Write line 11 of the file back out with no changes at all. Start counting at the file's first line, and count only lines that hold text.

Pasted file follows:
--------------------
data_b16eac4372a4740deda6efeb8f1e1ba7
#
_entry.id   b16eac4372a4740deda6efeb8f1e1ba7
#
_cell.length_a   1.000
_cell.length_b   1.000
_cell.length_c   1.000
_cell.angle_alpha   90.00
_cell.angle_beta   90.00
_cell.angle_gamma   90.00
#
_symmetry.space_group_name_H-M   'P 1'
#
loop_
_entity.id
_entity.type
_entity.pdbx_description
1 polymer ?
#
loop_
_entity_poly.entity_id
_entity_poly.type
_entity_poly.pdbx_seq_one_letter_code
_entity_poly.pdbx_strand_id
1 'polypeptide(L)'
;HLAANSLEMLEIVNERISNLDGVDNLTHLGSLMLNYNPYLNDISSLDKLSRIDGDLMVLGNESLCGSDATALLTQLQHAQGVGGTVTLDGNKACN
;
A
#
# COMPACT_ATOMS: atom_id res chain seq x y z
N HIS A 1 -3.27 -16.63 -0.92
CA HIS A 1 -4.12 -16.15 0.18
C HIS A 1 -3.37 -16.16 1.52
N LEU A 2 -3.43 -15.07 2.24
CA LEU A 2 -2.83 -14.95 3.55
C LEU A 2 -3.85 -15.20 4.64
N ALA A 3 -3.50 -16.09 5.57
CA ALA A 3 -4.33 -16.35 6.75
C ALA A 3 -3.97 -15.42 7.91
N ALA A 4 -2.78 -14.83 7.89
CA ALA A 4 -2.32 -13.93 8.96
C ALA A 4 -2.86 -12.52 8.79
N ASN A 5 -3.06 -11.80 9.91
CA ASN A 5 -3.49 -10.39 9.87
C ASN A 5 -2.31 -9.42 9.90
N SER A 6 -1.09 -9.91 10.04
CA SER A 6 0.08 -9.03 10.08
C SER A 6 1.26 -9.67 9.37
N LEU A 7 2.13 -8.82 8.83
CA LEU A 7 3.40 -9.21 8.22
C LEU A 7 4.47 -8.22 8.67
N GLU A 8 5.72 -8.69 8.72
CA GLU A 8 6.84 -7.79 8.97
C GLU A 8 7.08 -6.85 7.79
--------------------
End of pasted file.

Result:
#